An ATP has several characteristics. Phishing is one such feature. A majority of ATPs that employ internet-driven exploitation methods begin with spear-phishing and social engineering. Once there is a compromise in a user machine network credentials are given up, this gives room for hackers to actively execute steps aimed at positioning their own tools to monitor and spread via the network as needed, from one machine to another, and from one network to another, until they identify the information they are searching for (Anderson, 2008). ATPs have objectives that are clearly defined. Notably, ATPs function in a paramilitary or military manner. Their mission is clearly spelled-out and all their cyberwarfare activities are carried out in support of that mission.
APTs are very expensive as their custom development may cost between thousands and millions of dollars. As such, sponsors of APT offer very high funding levels and support for their operation. In that case, they are executed by very bright and skilled teams of cyberattackers. Developing and launching a sole APT may take months of effort, making it one of the most resource-intensive types of crime from the viewpoint of a hacker. APTs are well-organized and disciplined. This means that they are organized by disciplined organizations and are conducted in a command-and-control manner. Another important feature of APTs is that they utilize complicated technical tools. It is important to point out that they have access to sophisticated attack technologies which are basically not accessible to other attackers (Anderson, 2008). Examples of these technologies may encompass the utilization of susceptibilities discovered by APT that have not been revealed to anybody else; as such, are hard or not possible to defend against.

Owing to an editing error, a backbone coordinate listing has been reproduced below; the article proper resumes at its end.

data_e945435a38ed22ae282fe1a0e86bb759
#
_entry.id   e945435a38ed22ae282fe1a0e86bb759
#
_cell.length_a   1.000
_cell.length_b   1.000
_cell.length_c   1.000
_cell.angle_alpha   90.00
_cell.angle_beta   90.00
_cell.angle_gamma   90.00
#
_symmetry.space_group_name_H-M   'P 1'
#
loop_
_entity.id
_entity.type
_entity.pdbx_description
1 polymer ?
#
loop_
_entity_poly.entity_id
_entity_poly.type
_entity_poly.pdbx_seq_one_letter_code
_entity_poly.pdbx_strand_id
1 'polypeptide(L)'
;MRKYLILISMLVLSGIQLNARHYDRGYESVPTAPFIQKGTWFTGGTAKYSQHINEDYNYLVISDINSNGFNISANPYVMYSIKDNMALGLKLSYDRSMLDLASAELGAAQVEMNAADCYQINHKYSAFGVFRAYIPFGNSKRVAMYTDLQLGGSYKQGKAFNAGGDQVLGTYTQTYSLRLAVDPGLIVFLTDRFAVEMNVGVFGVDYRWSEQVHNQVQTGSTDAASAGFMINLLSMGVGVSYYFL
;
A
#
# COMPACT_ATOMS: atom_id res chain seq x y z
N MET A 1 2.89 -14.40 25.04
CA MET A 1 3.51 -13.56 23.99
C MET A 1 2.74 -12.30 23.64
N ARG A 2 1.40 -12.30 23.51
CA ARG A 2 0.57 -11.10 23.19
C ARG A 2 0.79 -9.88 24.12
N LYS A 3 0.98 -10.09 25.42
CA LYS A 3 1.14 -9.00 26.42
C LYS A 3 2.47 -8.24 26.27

APTs are tailored according to the susceptibilities of an organization (Anderson, 2008). Therefore, they are greatly targeted towards specific organizations, and formulated with their susceptibilities in mind. APTs attack origination points as well. Numerous attempts to gain an entry point may be initiated to gain a preliminary presence within a network, although initial attempts are usually adequately researched well to be successful. Months of research can end in the entire knowledge of an organization’s susceptibilities and the human gatekeepers in an organization.
APT groups normally develop complicated tools which they utilize to attack their targets and attain their goals. Zero-day attacks are examples of APT tradecraft. In these cases, the attackers point out a new susceptibility in an operating system of software package, which they keep secret for utilization in conducting an attack in the future (Anderson, 2008). Another tradecraft used is advanced malware. In this case, the attacker may install malware such as the Trojan to obtain lasting access to a targeted system for exploitation in the future. Other APT tradecraft used encompass strategic Web comprises and social engineering and phishing.